Supreme Court's ObamaCare ruling poised to shape economy, election

The Supreme Court is hours away from delivering its most hotly anticipated ruling of the session, as the White House, lawmakers, business leaders and the nation wait to see if the Affordable Care Act will be upheld, struck down or some middle option.

For now, the decision remains anyone's guess, but it is sure to have sweeping consequences.

During an election year and a period of shaky economic recovery, what the high court decrees will ripple through the political world and, more importantly, the sector that counts for one-sixth of the American economy.

Will Americans be guaranteed coverage regardless of medical condition? Will they be forced to buy insurance? Will businesses be able to hire without worrying whether they can afford the accompanying health care costs?

The White House, peppered with questions at Wednesday's briefing, was reticent to entertain the implications of the looming decision and what it could mean for President Obama's signature domestic policy achievement and what it could mean for the millions of Americans it affects.

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"We await the Supreme Court decision, as does everyone," Press Secretary Jay Carney said. "We will be ready for the decision when it comes down."

Carney said only that the Obama administration is "confident" the law is constitutional, and he defended what the provisions have done for health care in America to date. He said, for instance, that 3.1 million more young adults have coverage today because of a provision allowing them to stay on their parents' plans until age 26.

Republicans, though, say the myriad consumer protections come with a big cost, and they are vowing to keep up the fight to repeal the law should the court uphold all or part of it.

"If the court does not strike down the entire law, the House will move to repeal what's left of it," House Speaker John Boehner said Wednesday, claiming the law is driving up the cost of health care and making it tougher for small businesses to hire workers.

While Republicans' chief argument against the law is that it stifles economic growth with burdensome regulations, the chief legal argument in court is that the individual mandate requiring most Americans to get health insurance is unconstitutional.

There are several scenarios for court action on Thursday.

The Supreme Court could uphold the entire law or could strike down the entire law. In between those two extremes, the court could also rule that the individual mandate is unconstitutional -- while leaving the rest of the Affordable Care Act intact. A slight variation on that outcome would be for the court to strike down the mandate and two related provisions. Aside from the mandate, the law's expansion of Medicaid is at issue in Thursday's ruling, as well.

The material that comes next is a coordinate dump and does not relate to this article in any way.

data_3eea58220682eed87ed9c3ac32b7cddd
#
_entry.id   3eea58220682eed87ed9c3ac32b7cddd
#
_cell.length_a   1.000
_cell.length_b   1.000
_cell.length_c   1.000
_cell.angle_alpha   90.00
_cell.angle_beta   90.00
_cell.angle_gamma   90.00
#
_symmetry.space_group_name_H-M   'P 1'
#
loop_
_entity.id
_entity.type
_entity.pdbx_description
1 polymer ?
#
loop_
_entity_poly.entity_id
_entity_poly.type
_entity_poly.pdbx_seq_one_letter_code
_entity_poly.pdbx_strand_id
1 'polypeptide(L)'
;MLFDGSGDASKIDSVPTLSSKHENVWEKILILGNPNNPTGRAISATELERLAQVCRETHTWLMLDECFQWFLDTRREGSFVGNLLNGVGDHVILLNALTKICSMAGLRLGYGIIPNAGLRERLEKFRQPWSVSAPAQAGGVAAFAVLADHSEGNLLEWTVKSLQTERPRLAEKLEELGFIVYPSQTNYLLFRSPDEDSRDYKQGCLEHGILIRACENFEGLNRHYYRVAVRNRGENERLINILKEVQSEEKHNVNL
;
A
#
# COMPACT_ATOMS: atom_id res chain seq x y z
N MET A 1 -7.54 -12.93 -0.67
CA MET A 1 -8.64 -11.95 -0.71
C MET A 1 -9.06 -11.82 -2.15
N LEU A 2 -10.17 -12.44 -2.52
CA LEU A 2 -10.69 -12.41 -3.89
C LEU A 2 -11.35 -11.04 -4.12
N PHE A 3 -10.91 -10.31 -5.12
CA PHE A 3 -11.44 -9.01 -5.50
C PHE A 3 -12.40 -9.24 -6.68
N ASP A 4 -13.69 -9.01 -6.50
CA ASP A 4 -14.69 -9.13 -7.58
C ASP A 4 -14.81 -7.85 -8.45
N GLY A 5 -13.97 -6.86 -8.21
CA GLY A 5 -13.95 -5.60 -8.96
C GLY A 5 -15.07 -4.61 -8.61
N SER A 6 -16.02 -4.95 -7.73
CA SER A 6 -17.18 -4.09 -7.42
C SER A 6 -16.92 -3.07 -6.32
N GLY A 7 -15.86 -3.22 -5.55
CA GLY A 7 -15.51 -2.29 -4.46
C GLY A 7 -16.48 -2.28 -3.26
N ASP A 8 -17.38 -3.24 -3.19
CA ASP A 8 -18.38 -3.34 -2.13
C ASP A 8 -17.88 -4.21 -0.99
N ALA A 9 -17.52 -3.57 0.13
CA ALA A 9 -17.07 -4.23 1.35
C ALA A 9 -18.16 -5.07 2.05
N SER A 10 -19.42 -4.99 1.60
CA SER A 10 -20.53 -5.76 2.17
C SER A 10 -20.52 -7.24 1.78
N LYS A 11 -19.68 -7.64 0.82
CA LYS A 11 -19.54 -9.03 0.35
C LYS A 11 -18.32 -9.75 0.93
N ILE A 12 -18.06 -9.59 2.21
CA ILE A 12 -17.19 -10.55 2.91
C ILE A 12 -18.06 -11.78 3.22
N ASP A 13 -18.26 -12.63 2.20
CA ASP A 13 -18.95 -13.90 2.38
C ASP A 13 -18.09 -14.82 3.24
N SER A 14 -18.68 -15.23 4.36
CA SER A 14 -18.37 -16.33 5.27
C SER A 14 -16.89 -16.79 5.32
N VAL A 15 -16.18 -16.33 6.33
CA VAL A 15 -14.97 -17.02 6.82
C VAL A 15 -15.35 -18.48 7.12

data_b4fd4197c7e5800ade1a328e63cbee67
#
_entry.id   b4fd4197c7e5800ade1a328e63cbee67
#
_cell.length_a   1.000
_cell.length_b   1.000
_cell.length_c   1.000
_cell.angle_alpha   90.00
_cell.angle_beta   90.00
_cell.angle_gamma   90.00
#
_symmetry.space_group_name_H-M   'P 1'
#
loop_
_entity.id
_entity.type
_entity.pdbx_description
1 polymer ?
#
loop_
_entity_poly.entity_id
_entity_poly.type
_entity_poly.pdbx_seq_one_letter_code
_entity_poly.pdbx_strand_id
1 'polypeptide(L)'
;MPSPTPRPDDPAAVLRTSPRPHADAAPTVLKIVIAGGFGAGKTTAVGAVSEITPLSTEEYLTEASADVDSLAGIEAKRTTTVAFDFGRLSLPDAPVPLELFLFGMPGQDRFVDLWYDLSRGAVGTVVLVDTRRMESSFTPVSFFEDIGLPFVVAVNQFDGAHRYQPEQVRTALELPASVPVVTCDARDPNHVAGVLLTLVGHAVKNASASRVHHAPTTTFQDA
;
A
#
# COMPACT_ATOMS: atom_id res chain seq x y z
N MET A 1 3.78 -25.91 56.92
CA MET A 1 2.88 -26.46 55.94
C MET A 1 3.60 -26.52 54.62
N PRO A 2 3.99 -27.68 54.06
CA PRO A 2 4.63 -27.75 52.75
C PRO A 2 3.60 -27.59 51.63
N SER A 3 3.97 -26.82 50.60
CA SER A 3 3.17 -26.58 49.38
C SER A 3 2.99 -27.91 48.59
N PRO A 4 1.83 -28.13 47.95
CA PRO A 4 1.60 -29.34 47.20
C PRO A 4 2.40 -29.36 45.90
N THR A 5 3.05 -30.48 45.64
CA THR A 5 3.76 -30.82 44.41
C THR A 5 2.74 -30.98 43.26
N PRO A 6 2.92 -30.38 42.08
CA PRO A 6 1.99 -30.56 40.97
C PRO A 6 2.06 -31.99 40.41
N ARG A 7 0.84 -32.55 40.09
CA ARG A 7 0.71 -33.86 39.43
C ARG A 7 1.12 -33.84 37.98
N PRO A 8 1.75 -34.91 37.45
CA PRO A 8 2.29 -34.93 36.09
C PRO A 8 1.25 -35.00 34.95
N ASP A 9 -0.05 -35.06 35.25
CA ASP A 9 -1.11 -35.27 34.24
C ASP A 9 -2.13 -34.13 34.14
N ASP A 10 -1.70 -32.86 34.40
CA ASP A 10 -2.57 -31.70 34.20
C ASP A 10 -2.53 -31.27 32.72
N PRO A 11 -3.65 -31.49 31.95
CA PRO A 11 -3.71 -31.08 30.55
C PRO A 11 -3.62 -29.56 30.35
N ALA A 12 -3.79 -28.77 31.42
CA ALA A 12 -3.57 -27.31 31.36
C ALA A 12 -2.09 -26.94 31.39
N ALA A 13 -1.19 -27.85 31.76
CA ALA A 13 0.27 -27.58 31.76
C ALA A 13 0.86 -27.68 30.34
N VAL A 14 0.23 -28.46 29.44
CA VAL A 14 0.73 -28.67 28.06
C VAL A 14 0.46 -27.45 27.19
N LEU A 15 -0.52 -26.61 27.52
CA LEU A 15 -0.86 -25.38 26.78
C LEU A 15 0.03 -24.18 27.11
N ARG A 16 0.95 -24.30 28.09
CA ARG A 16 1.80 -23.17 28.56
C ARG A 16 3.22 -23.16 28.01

The high court could also surprise everybody and decide not to issue a ruling -- accepting the argument that because nobody has yet paid a penalty for failing to purchase health insurance, the case is not yet ripe for the courts to decide.

What comes next for the law is anybody's guess.

Republicans have vowed to repeal whatever's left, and Democrats have vowed to protect what they can.

"We're prepared to build on the landmark health reform to make sure, more and more, we have affordable quality health care for all Americans," Rep. Xavier Becerra, D-Calif., told Fox News.

But if the mandate is struck down, it throws the entire economic formula for implementing the policy out of balance. Health insurance companies are expected to take on a significant amount of additional cost due to provisions that guarantee coverage and implement other consumer protections -- in exchange, the mandate ensured those companies would get millions more customers. Without the mandate, that trade-off disappears.

Democrats have acknowledged that eliminating the mandate would cause problems for implementing the rest of the regulations.

Meanwhile, the decision could have a significant impact on the 2012 presidential race. If the law stands, Obama wins some measure of vindication -- but can also be assured that Romney will continue to run on repealing the policy. If the law falls, Obama faces a major rebuke, but can take solace in the fact that Romney can no longer run on his repeal pledge.

Romney, though, signaled Tuesday he'll be hammering the president over the law no matter how the court rules.

If the law is overturned, Romney said, "then the first three-and-a-half years of this president's term will have been wasted on something that has not helped the American people."

"If it is deemed to stand," Romney continued, "then I'll tell you one thing. Then we'll have to have a president, and I'm that one, that's going to get rid of ObamaCare."